Choosing Indicators for the M&E Framework

This article is part 3 of 3 in the issue Monitoring and Evaluation in Public and Project Management

The M&E Framework or Plan is not complete without indicators because it is the indicators that will measure the performance of the program or project at different levels: output (magnitude, scale or value), outcome (higher direction or change) and impact (bundle of benefits).

There can be more than one indicator for each level, although it is instructive to keep the total number of indicators within reasonable scope and available resources. Essentially, each indicator should be:

  • Measured accurately, using either qualitative or quantitative methods,;
  • Classified as either custom (local) or standard (global). If available, standard indicators are usually better because they are already well defined; there are tools available to measure them, and it will be easy to compare results obtained in a particular project to other programs or national statistics. You may hear of other classifications but the two stated here are basic.

Some organizations have very strict rules about how the indicators must be written. However, it is advisable to keep it simple, in a way that everyone involved in the project (including the donor) can understand them.

Once you have chosen your indicators you need to write a definition for each one. The definition describes exactly how the indicator is calculated. If you don’t have definitions there is a serious risk that indicators might be calculated differently at different times, which means the results can’t be compared.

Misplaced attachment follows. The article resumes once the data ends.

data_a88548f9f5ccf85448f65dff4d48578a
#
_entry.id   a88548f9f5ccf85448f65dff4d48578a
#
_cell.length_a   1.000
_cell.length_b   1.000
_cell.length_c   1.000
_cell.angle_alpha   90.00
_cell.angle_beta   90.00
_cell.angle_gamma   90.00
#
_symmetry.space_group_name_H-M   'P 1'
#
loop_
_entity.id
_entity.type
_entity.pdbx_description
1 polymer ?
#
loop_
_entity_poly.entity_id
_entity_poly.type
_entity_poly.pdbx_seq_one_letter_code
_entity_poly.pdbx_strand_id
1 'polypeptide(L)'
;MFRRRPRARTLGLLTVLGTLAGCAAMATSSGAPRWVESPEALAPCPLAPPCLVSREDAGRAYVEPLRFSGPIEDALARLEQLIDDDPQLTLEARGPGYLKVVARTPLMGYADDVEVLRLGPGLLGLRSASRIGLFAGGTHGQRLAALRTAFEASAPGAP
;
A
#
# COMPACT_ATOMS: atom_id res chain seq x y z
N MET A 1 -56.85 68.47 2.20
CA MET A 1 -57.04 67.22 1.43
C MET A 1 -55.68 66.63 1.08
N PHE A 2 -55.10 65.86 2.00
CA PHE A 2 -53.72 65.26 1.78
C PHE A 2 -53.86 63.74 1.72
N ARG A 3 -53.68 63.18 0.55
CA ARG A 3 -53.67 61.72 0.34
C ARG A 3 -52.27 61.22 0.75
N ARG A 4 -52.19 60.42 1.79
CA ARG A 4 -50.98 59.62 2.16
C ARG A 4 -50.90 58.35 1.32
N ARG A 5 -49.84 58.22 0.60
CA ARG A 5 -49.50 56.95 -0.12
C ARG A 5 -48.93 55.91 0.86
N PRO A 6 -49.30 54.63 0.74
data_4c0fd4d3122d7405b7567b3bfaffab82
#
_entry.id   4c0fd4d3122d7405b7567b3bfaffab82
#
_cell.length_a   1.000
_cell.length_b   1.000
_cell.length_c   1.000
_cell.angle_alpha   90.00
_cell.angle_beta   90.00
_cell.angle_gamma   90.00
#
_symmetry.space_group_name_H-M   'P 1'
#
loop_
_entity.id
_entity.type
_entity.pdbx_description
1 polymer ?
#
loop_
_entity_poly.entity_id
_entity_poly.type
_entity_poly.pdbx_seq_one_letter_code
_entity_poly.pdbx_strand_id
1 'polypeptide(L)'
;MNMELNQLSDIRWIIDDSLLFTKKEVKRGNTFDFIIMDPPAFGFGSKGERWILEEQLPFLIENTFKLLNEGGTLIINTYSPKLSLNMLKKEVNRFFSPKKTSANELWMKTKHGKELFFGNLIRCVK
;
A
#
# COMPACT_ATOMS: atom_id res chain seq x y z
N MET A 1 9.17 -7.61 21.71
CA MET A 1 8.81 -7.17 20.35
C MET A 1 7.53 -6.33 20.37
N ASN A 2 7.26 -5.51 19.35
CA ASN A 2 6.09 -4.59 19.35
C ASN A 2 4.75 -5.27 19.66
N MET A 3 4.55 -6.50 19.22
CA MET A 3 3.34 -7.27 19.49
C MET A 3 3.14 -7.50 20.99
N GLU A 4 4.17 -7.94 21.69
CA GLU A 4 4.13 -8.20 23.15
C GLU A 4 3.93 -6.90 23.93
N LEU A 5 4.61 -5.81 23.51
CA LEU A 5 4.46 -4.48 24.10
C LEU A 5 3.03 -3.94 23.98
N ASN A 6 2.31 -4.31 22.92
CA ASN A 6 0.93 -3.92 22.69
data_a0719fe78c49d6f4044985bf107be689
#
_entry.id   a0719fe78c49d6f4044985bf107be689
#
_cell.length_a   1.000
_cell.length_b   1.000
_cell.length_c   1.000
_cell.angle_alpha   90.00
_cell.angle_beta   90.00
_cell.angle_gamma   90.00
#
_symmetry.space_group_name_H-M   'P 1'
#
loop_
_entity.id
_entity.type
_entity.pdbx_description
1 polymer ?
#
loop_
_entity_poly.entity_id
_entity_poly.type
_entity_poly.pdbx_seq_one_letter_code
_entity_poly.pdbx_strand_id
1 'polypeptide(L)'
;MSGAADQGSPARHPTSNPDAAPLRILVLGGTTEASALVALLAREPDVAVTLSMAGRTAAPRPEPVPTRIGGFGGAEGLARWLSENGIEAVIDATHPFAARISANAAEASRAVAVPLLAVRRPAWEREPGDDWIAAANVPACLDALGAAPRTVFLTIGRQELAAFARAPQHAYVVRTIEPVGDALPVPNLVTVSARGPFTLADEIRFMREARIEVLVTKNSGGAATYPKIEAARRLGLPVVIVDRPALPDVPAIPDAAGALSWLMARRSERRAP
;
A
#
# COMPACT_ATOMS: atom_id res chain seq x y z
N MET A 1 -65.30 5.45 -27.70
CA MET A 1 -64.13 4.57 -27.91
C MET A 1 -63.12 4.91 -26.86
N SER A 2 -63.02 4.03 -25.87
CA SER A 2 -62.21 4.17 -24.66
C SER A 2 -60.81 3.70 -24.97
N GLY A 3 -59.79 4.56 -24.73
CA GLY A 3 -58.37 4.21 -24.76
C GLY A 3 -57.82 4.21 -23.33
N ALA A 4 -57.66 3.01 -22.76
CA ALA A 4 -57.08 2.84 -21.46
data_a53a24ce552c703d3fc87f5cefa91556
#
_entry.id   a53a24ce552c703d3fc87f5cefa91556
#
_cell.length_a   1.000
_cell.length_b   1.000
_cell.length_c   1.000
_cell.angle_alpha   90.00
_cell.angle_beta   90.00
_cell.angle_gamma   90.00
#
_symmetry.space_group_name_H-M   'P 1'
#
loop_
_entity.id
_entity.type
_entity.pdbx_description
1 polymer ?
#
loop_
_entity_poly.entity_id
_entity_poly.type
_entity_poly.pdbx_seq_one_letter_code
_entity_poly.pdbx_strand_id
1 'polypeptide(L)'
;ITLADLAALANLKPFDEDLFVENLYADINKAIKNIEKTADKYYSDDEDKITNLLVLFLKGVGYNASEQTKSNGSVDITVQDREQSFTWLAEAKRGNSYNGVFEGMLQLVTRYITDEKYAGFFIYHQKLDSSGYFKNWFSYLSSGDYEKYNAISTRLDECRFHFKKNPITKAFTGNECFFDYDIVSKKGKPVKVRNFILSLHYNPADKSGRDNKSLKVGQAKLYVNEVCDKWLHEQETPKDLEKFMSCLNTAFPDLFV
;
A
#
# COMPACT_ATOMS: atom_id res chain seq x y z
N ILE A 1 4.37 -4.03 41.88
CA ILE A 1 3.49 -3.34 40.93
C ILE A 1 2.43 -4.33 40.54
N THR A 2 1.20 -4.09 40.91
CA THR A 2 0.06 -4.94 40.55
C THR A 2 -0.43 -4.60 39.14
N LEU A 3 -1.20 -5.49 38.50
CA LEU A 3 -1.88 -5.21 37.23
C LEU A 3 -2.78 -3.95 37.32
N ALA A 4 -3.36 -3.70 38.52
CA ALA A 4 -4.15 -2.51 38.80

After writing the definition of each indicator you also need to identify where the data will come from (the “data source”). Common sources are baseline and end-line surveys, routine monitoring reports, and existing information systems. You also need to decide how frequently it will be measured (monthly, quarterly, annually, etc.).

Measuring the baseline and setting the target

Before you start your program or project you need to measure the starting value of each indicator. This is called the “baseline”.

In some cases you will need to do a survey to measure the baseline. In other cases you might have existing data available. In this case you need to make sure the existing data is using the same definition for calculating the indicator.

Once you know the baseline you need to set a target for improvement. Before you set the target it’s important to do some research on what a realistic target actually is. Many people set targets that are unachievable, without realizing it. For example, I once worked on a project where the target was a 25% reduction in the child mortality rate within 12 months. However, a cursory review of other child-health programs showed that even the best programs only managed a 10-20% reduction within 5 years.

Identify who is responsible for the measurement and reporting

The final step is to decide who will be responsible for measuring each indicator. Output indicators are often measured by field staff or program managers whereas outcome and goal (impact) indicators may be measured by evaluation consultants or other external agencies.

The results for each indicator may be reported in an Excel sheet or in a protected online Management Information System. The intervals could be monthly, quarterly, semi-annually or annually. Indicator results are used to assess whether project performance is improving or not.

Once the selection, definition and writing procedures of the indicators are completed, everything should be incorporated into the M&E framework.

The author – Chukwudi Odili – is an experienced consultant who has worked on several public and private sector projects including those of the Federal and State Governments of Nigeria, the World Bank, USAID, UNDP, etc. He would be willing to assist Government Agencies as well as Private Organizations that desire to develop their M&E Systems and capacities of their schedule staff.

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